Milestone Project Just What Doctor Ordered
The new Milestone hospital renovation and construction project in Peoria, Ill., built two new hospitals, renovated parts of an existing building, and tied the three together into one large unit.
It’s a whole lot easier to land a helicopter if you don’t have to navigate around tall structures—but it would be tough to construct a big hospital building without using a towercrane or two. One of the challenges posed by the Milestone project, a major hospital expansion and renovation in Peoria, was the need to keep from interfering with the existing hospital’s operations, including the frequent comings and goings of medical helicopters.
The $280-million Milestone project is expanding OSF Saint Francis Medical Center and the Children’s Hospital of Illinois in Peoria. It includes construction of a new patient tower, renovations of an existing building that will link it to the new construction, and the addition of a new parking structure.
“It’s an addition to a hospital, but it has a lot of characteristics of a replacement hospital in that it has a new emergency department, large new surgical suites and several floors of intensive care, both pediatrics and adults,” says Jim Skalla, project architect with OWP/P Cannon Design. The new building measures eight stories and 457,900 square feet, roughly half of which will be the children’s hospital. “It also has a new front door to the hospital.”
“This was a great opportunity to help the hospital reorient and create a better patient experience,” says Randy Guillot, principal and lead designer with the architectural firm. The result will be much easier navigation into and around the existing 1986 Gerlach Building. “This new building had to make that a better building. We were looking to create a very clear entry sequence for the campus by reorienting the entire entry.”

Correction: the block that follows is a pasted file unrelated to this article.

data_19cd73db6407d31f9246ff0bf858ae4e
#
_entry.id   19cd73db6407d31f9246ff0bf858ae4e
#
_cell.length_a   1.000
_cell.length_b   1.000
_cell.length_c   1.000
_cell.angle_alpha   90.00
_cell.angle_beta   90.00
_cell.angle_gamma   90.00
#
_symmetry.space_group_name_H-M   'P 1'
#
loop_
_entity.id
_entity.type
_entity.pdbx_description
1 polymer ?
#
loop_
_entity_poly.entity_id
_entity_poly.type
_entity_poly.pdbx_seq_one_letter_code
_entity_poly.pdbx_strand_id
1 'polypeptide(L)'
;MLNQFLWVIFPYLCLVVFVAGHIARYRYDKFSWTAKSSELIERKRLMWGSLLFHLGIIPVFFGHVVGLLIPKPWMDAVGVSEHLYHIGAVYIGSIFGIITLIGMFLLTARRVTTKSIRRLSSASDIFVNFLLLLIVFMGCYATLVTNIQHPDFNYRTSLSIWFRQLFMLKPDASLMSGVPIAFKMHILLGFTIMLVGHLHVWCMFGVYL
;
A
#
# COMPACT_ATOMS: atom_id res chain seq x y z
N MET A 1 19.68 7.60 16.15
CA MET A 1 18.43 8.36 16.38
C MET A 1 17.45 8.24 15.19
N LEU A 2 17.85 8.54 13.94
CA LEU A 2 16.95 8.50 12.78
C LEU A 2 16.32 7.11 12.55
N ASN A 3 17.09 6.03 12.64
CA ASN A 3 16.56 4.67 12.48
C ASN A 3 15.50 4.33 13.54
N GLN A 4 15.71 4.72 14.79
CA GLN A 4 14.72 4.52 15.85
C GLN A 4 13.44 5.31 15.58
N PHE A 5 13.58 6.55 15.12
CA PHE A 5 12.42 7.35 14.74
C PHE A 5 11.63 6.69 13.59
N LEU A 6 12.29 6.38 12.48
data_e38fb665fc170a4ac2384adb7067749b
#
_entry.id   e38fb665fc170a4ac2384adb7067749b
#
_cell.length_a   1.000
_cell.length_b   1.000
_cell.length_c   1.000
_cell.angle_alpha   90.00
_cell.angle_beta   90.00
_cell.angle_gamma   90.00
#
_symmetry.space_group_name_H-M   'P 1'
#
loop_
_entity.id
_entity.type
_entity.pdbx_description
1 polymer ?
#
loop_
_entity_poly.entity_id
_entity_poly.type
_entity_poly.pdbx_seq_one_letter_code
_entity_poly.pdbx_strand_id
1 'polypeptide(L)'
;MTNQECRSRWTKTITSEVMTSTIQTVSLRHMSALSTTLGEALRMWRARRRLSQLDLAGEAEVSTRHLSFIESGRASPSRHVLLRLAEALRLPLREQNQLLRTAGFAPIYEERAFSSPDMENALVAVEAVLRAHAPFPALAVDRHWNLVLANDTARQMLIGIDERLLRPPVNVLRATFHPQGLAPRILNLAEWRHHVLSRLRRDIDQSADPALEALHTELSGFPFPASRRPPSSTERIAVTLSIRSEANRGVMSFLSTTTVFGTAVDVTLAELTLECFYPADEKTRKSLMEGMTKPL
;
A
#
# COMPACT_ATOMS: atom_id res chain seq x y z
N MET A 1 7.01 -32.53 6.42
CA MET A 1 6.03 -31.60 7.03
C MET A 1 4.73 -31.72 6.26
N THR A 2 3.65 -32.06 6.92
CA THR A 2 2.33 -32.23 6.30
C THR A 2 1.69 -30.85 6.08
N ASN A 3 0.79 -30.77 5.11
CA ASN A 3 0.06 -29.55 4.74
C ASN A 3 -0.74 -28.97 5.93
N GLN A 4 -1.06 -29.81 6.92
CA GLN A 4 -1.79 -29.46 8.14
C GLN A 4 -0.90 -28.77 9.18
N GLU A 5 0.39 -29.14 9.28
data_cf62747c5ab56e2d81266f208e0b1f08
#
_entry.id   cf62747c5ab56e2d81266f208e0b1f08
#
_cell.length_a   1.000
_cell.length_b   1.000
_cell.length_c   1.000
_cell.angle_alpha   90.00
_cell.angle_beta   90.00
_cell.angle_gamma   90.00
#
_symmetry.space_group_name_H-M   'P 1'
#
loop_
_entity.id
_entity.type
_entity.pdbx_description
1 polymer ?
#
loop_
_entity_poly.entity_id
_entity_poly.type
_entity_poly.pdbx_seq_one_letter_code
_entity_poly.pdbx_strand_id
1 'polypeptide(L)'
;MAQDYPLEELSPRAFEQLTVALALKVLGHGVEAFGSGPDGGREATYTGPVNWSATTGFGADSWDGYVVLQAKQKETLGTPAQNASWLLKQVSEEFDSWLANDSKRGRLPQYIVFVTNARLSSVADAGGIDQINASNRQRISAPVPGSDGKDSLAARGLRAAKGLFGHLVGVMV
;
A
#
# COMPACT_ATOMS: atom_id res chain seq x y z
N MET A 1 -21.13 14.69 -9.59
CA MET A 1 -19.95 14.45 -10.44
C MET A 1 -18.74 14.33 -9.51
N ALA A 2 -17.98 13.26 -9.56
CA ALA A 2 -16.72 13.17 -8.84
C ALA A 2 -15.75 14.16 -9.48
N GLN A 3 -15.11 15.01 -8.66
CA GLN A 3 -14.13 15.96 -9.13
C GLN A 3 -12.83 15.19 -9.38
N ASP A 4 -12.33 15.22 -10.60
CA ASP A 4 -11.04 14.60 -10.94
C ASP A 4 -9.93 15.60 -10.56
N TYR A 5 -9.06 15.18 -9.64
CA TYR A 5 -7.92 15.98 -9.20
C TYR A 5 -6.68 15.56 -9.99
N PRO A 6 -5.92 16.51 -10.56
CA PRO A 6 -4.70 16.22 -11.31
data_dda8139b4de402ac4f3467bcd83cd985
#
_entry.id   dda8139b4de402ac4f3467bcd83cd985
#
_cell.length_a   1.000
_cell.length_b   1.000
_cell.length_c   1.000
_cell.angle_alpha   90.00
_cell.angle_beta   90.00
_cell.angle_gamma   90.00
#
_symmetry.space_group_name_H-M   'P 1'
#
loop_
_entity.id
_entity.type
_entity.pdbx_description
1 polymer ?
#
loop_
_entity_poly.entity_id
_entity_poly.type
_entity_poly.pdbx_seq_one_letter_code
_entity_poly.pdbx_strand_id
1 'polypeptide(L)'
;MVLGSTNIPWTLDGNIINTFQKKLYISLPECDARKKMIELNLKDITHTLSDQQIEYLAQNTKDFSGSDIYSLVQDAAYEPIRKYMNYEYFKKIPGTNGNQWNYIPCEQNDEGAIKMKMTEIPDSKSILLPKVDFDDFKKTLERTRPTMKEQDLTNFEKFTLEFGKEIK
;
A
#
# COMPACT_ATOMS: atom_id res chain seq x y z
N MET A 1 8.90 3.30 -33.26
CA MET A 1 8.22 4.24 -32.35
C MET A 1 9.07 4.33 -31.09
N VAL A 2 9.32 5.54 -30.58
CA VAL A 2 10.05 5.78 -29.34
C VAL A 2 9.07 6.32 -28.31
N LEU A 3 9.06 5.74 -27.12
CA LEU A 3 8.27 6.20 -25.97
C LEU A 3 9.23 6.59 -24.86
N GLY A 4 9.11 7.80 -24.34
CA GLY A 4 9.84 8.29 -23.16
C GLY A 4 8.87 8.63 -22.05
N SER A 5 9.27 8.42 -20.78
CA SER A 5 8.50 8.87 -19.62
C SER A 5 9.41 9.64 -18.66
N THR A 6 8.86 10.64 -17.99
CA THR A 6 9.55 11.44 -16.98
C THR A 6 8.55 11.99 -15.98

Jim Ostrom, project director for OSF, says construction started in 2007 with a series of preliminary steps. The new building would be built partly on the site of an existing parking garage, so it was necessary to first construct a new parking structure and pedestrian bridge so that the existing parking facility could be demolished. A portion of an existing pedestrian bridge from the previous parking structure was incorporated into the new construction.
Another early step was significant excavation and earth retention, necessary because the construction site was on a hillside. Ostrom says the site elevation is about three floors different between the front and back of the building. Project architect Richard Click adds that concrete wells 40 to 50 feet deep were constructed to accommodate air intakes for the building.
The new building employs a steel structure, with concrete over metal deck floors, says Greg Werner, vice president, general manager and principal in charge for Mortenson Construction. The complex exterior blends precast concrete and different curtainwall systems, along with metal panels and, in one corner, stone.
The renovation portion of the project relates primarily to the areas where the new construction interacts with the existing Gerlach Building. “There’s quite a bit of space where we tie into the new hospital—the new hospital and existing hospital butt up against one another,” Werner explains. “We’re going to punch openings into the existing hospital and that will require quite a bit of renovation in the existing hospital.”
Skalla says most of the connections between the two buildings will be level, with only a couple of places where minor ramping is required. For the most part, the new structure maintains the old building’s floor-to-floor heights...